Whereas cyclical stocks – businesses whose performance more closely resembles the health of the economy – struggled across last year. Think of the airlines that have seen their fleets grounded for months on end, or the pubs who have had no customers to serve their beer to.

But since the emergence of vaccine news last November, there has been a slight shift. Investors have once again seen the value in these types of companies. With vaccines being rolled out across the world – more successfully in some areas than others – investors are gaining confidence that these suffering industries can begin to open up their doors again.

The road ahead

We’re far from out of the woods yet. And whilst markets have experienced an impressive recovery there’s still a lot of volatility. For example, the FTSE 100 saw a 7.3% difference between its highest and lowest points across January 2021.

As the world begins to reopen, there’s a lot going to be dependent on the recovery of the global economy. The OECD have forecast the global economy will expand by 5.5% this year and by 4% in 2022.

Unfortunately there will be a lot of businesses that aren’t able to reopen when the rest of the world finally does. And there will be more jobs lost as a consequence. Here in the UK, unemployment isn’t expected to peak until 2022.

But with the road map comes hope.

Andrew Bailey, Governor of the Bank of England, has recently predicted that the pandemic will cause less long-term economic damage than most recessions. Optimism has started to slide into homes and businesses, with confidence rebounding to levels not seen since the start of the pandemic.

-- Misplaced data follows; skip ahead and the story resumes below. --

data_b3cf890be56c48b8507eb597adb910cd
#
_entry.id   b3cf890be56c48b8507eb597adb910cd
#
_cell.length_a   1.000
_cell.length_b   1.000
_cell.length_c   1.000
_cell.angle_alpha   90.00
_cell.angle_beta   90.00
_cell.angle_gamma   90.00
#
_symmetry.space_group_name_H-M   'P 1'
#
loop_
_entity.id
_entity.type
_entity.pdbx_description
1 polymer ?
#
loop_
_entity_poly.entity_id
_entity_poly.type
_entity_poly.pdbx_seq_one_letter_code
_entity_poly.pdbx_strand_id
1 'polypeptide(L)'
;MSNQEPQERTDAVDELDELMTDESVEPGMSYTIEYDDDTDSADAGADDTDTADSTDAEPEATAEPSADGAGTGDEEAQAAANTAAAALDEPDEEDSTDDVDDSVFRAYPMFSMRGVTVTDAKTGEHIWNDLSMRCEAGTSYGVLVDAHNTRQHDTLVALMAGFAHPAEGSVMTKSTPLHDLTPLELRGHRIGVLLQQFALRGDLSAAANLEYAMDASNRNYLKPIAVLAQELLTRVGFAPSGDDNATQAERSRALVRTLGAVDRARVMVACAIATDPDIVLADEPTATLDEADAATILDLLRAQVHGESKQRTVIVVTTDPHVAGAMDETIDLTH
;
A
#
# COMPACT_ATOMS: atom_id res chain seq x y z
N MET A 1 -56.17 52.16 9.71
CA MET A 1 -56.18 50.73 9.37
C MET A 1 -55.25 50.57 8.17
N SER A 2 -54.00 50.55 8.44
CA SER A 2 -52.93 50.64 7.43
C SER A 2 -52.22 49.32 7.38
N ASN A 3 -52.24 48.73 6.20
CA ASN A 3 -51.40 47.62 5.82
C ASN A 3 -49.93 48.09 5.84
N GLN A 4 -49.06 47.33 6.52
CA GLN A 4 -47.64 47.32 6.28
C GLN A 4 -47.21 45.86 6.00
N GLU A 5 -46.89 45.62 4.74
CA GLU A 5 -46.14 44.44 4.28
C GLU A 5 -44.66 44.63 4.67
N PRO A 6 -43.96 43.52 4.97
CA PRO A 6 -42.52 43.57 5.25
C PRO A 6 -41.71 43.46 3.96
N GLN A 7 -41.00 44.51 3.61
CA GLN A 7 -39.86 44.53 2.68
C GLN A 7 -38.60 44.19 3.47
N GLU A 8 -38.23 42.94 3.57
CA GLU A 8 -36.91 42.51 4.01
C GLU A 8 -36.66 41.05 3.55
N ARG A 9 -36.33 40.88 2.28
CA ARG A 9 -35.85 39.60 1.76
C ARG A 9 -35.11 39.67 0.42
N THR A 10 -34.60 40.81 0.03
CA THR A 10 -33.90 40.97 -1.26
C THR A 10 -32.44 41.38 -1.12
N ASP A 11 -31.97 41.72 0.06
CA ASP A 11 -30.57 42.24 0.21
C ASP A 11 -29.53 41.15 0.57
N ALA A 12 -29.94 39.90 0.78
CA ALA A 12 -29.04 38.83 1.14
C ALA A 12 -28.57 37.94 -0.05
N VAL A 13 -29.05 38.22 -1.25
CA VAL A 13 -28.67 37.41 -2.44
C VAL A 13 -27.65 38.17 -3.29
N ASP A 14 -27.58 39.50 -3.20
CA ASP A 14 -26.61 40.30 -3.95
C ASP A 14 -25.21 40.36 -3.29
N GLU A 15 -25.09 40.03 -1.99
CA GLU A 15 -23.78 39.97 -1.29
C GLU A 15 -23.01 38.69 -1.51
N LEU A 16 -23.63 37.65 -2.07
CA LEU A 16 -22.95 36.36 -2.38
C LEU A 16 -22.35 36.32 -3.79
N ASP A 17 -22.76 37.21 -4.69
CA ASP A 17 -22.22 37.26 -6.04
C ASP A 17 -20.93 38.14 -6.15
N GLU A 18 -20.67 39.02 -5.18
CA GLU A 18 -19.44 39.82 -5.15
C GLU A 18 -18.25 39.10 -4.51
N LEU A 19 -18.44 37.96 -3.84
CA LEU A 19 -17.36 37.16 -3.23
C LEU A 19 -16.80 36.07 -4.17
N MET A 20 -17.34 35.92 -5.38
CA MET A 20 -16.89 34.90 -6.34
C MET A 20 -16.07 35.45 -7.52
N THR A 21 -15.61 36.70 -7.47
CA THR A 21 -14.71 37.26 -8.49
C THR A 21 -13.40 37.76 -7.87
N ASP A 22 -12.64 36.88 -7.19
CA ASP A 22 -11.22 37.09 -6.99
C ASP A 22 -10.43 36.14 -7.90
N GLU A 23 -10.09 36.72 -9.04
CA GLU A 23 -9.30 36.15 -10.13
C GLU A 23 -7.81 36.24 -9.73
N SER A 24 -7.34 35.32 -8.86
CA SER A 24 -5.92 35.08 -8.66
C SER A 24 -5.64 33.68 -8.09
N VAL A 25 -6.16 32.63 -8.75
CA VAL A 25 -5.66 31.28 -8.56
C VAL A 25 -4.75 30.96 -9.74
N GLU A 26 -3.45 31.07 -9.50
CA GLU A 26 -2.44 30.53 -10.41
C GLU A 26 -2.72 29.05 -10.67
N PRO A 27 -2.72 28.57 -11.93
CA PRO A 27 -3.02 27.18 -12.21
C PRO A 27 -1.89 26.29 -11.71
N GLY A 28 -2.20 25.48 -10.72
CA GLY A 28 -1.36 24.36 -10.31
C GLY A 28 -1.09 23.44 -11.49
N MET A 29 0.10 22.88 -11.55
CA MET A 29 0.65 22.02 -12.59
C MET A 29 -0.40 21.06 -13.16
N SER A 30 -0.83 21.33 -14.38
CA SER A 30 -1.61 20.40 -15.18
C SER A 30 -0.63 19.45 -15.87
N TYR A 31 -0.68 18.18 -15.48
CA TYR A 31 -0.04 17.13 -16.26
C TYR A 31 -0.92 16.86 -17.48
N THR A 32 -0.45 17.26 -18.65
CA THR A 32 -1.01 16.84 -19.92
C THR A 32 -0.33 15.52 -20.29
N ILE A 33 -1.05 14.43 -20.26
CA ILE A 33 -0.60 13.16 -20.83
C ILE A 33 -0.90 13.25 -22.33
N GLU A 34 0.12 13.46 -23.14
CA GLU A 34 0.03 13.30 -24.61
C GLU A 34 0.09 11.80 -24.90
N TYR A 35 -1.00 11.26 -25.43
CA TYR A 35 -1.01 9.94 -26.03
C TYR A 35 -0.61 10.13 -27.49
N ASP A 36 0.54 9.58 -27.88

There’s growing hope we’ll be doing the things we love once again, sooner than later.

As an investor…

Kieran Ellis

Perhaps the main thing to take from the story of the last year is that when it comes to your investments, it’s wise to hold tight when markets slide.

Kieran Ellis, Skipton’s Technical Research Specialist

If you’d have decided to withdraw your investments when markets bottomed in March 2020, you’d have missed out on the recovery experienced since then. More often than not, the long-term overall performance of markets is a reward for the short-term volatility we have to endure.

We’ve said it time and time again, not just this last year, as it’s a long running mantra here at Skipton. Investing is about your long-term goals and should be undertaken as a long-term commitment.

The next few months make for very interesting times ahead indeed. But our message stays more relevant than ever. Stay calm and hold tight during periods of market uncertainty. Remember, it’s about time invested not timing.”

As always, if you have any concerns about your investments please get in touch.

Important information

Past performance is not a guide to future returns. This article should not be taken as advice. We always recommend you speak to your financial adviser before making any decisions that could impact your investments.